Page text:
Titus Prifernius Paetus Rosianus Geminus

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Titus Prifernius Paetus Rosianus Geminus was a Roman senator of the second century who held a series of posts in the emperor's service. He was suffect consul for the nundinium of May-June AD 146 as the colleague of Publius Mummius Sisenna Rutilianus.[1]

Life[edit]

Paetus was born in Trebula Mutusca to a senatorial family with many connections. His father, Titus Prifernius Paetus Rosianus Geminus, was suffect consul in 123,[2] and his grandfather, Titus Prifernius Paetus, was suffect consul in 96. His family was prestigious not only on the wider level but also on the local; Paetus is recorded holding all of the municipal posts of his home city.[3]

The first recorded office Paetus held was as one of the decemviri stlitibus judicandus, one of the four magistracies that comprised the vigintiviri. Then in the late 20s of the second century he served as military tribune in the Legio X Fretensis, stationed in Judea. Upon returning to Rome, he held the traditional Roman magistracies -- quaestor, plebeian tribune and praetor -- all with the recommendation of the emperor Hadrian. Edward Dabrowa attributes this favor to the intercession of either his father or the well-known lawyer and friend of the Emperor, his brother-in-law Publius Pactumeius Clemens.[3] According to Ronald Syme, Clemens was quaestor to Paetus' father, when he was proconsular governor of Africa.[4]

After serving as praetor, Paetus went on to be legate of a legion whose name has not been preserved (the two most likely units are Legio XIV Gemina or Legio IV Scythica), then governor of Gallia Aquitania; Géza Alföldy offers the dates for this office as from around 142 to 145.[5] Dabrowa notes, "This post was of great significance because at that time it promised a swift promotion to consulship."[6] He became suffect consul a year after his return to Rome.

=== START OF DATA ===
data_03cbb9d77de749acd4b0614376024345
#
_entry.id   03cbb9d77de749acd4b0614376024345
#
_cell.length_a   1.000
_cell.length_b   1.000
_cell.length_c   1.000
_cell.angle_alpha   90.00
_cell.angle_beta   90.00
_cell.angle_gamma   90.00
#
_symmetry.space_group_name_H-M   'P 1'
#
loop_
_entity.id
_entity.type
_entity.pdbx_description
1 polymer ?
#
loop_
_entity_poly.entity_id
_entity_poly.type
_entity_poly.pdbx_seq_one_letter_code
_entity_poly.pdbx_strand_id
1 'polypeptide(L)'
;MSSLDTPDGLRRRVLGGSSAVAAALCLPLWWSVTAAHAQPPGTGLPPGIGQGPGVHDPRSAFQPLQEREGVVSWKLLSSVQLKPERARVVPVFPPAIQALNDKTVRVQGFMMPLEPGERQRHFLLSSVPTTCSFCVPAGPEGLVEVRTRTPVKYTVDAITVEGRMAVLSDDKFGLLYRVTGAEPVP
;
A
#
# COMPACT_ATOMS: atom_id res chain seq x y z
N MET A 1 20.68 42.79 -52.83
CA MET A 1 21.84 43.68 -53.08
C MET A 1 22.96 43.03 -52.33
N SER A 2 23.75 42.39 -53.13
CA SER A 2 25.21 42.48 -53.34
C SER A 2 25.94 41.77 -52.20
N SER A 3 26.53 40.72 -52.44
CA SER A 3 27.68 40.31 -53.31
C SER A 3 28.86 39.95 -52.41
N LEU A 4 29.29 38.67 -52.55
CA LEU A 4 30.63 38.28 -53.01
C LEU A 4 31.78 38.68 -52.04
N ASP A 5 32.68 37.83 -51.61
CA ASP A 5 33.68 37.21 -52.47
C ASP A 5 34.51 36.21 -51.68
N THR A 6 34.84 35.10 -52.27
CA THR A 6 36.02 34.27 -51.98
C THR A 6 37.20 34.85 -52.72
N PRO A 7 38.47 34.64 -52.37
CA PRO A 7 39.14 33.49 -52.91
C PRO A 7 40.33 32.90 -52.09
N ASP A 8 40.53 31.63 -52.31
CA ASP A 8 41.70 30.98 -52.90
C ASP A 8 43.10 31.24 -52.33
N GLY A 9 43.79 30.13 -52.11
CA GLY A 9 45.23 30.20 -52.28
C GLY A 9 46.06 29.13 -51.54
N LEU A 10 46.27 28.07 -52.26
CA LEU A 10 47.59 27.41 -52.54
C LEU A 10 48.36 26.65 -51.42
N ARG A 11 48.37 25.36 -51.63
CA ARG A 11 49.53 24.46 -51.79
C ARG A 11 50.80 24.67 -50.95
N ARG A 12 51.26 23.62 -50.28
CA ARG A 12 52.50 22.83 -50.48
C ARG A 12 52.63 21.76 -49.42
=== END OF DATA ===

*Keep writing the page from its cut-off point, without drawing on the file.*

After the consulship, Paetus was admitted to the collegium of augurs. He also held a series of consular offices: curator alvei Tiberis et cloacarum Urbis, praefectus alimentorum;[6] then two governorships, that of Dalmatia from 153 to 156,[7] and the pinnacle of senatorial success, proconsular governor of Africa in 160/161.[8]

References[edit]

  1. ^ Géza Alföldy, Konsulat und Senatorenstand unter den Antoninen, (Bonn: Habelt Verlag, 1977), p. 151.
  2. ^ Werner Eck and Andreas Pangerl, "Neue Diplome mit den Namen von Konsuln und Statthaltern," Zeitschrift für Papyrologie und Epigraphik, 187 (2013), pp. 286-290
  3. ^ a b Edward Dabrowa, Legio X Fretensis: A Prosopographical Study of its Officers (I-III c. A.D.) (Stuttgart: Franz Steiner, 1993), p. 56
  4. ^ Syme, "Pliny's Less Successful Friends", Historia: Zeitschrift für Alte Geschichte, 9 (1960), p. 371
  5. ^ Alföldy, Konsulat und Senatorenstand, p. 252
  6. ^ a b Dabrowa, Legio X Fretensis, p. 57
  7. ^ Alföldy, Konsulat und Senatorenstand, p. 225
  8. ^ Alföldy, Konsulat und Senatorenstand, p. 209
Political offices
Preceded by
Quintus Licinius Modestinus Attius Labeo,
and Gnaeus Claudius Severus Arabianus
Suffect consul of the Roman Empire
146
with Publius Mummius Sisenna Rutilianus
Succeeded by
Gnaeus Terentius Homullus Junior,
and Lucius Aurelius Gallus